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Process methods standardize the analysis and design process, and increase the coverage of the design space by considering as many questions and issues as possible upfront. The proponents of modeling frameworks attempt to proceed one step further, by systematizing factual knowledge about privacy in general structures that can be used for many types of applications. However, experimental evidence and our review of the literature suggest that the privacy design space may be too broad to be systematized in one single framework or model. If different methods address different parts of the design space, one option for attempting to increase analytic and design thoroughness would be to combine methods.

While this is indeed possible, we believe that a combined method would be even more difficult to validate and would not be adopted easily. An alternative to creating a large unified analysis process would be to document a modular toolbox of privacy heuristics that can be used upon need with a clear understanding of their limitations and contributions. This privacy toolbox should clearly indicate for what applications and social settings certain approaches are more effective, and what the designer can expect from them. We will return to this subject in Section 4.3.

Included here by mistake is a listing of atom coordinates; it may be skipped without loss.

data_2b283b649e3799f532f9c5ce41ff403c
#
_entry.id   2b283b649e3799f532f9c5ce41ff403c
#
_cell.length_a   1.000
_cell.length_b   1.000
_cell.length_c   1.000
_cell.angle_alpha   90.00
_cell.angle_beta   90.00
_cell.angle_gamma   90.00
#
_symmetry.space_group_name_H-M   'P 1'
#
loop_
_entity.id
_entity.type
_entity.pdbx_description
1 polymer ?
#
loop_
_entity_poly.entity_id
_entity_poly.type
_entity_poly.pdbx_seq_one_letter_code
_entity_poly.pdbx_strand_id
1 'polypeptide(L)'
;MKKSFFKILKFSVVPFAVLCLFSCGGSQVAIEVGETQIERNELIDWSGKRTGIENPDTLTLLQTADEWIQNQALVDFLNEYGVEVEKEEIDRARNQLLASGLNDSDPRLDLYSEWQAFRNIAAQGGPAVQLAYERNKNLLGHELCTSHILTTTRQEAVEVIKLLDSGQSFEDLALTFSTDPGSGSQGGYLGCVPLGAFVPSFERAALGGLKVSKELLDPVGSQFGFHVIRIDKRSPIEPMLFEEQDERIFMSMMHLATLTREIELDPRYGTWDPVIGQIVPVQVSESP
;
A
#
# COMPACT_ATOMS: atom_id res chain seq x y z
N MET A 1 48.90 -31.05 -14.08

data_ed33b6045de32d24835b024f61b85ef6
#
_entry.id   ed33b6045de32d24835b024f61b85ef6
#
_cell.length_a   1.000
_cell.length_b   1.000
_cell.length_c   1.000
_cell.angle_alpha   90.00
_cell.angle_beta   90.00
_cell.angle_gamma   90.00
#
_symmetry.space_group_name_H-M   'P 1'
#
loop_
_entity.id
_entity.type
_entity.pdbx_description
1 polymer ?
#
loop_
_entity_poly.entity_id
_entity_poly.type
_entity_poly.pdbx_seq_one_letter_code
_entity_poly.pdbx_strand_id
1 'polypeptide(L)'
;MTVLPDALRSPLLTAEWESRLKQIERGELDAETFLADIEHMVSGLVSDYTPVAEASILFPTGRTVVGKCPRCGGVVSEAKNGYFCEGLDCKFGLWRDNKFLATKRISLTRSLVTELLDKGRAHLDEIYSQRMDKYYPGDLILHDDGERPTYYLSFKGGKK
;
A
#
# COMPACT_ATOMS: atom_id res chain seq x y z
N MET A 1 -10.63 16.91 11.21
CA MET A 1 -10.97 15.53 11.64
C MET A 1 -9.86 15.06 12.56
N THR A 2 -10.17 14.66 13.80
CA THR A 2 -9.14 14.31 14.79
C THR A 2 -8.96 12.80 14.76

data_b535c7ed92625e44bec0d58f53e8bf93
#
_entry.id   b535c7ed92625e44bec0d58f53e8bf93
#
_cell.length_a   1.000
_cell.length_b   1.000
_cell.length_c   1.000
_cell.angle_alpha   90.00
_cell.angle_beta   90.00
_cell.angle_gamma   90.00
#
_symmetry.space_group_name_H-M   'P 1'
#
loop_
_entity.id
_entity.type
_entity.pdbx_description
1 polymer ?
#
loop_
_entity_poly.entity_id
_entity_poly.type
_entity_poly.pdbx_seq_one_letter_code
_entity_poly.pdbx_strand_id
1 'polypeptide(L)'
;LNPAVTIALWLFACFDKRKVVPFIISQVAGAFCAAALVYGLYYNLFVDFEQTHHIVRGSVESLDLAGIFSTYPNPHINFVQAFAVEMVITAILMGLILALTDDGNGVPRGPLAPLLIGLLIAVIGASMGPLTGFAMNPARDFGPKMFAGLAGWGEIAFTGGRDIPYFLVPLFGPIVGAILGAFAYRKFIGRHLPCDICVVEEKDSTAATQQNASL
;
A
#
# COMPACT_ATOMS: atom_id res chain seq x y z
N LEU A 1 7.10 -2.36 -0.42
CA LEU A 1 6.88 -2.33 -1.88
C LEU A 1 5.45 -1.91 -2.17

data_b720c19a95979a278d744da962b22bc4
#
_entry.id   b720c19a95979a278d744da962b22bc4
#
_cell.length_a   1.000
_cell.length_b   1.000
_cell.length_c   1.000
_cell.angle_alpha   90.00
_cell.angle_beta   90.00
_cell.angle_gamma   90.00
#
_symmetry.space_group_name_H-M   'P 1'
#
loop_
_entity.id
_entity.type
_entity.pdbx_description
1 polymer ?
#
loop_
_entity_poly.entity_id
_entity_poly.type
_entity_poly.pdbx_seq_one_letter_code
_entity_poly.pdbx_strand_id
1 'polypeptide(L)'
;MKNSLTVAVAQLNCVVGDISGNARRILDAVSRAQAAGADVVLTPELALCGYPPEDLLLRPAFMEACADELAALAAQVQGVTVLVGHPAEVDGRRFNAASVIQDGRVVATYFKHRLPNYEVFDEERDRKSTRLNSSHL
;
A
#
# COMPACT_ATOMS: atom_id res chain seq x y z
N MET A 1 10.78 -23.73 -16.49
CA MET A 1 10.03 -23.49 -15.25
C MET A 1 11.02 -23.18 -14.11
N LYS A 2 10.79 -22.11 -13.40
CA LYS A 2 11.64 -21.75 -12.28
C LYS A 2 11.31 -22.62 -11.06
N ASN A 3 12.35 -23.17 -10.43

4 Trends and Challenges in Privacy HCI Research

In the previous sections, we provided an overview of the research landscape of HCI as it relates to privacy. As a conclusion to this article, we outline several trends that are changing the privacy landscape, as well as major research challenges in the field. While the research subfields reviewed in Section 3 tackle a specific aspect of privacy in HCI, we focus here on five “grand challenges” that span several subfields:

Developing more effective and efficient ways for end-users to manage their privacy.

Gaining a deeper understanding of people’s attitudes and behaviors towards privacy

Developing a “Privacy Toolbox”

Improving organizational management of personal data

Converging privacy research with technological adoption models

Below, we outline each of these trends, indicate where we see current research headed, and what are the challenges facing researchers and practitioners.

4.1 Better Ways of Helping End-Users Manage Their Personal Privacy

It is becoming increasingly difficult to manage personal privacy as information and communication technologies become pervasive. Personal information is fragmented across a number of devices, applications, web sites, and organizations, each with different user interfaces, notifications, and management policies. We argue that we need new approaches for alleviating the burden of managing user’s personal privacy.

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